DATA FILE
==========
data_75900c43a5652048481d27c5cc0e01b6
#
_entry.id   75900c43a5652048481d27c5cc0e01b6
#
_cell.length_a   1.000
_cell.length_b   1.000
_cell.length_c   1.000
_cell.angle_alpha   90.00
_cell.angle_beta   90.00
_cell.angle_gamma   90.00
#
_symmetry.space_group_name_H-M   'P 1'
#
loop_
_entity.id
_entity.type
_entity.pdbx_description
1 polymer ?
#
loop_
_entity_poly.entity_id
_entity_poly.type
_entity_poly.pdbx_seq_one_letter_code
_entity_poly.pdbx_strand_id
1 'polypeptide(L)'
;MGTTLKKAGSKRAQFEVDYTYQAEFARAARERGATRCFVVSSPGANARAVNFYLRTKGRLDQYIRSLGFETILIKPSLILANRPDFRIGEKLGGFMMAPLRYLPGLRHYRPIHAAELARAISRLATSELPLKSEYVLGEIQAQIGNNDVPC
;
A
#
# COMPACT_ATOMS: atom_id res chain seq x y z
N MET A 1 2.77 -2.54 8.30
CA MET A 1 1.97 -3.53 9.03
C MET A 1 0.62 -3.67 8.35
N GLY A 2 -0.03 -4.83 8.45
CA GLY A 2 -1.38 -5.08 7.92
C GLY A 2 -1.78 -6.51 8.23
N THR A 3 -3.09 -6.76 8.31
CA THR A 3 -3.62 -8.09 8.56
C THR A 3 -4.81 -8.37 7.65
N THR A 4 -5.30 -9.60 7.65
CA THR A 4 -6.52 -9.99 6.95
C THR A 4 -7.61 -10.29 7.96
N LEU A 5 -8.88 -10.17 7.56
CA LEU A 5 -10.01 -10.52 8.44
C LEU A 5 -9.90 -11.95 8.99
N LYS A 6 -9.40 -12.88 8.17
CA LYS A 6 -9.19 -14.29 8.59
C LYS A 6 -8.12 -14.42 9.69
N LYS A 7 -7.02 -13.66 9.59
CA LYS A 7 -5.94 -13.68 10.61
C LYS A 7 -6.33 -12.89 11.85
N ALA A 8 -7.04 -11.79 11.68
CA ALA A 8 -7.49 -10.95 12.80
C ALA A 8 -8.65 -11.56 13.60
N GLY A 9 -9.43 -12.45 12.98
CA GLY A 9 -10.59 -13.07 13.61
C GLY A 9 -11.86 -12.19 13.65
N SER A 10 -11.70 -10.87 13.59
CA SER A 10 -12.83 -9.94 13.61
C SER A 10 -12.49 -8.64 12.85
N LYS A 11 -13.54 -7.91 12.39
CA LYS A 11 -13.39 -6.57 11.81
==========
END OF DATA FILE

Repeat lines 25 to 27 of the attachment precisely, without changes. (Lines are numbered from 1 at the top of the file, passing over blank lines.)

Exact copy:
1 'polypeptide(L)'
;MGTTLKKAGSKRAQFEVDYTYQAEFARAARERGATRCFVVSSPGANARAVNFYLRTKGRLDQYIRSLGFETILIKPSLILANRPDFRIGEKLGGFMMAPLRYLPGLRHYRPIHAAELARAISRLATSELPLKSEYVLGEIQAQIGNNDVPC
;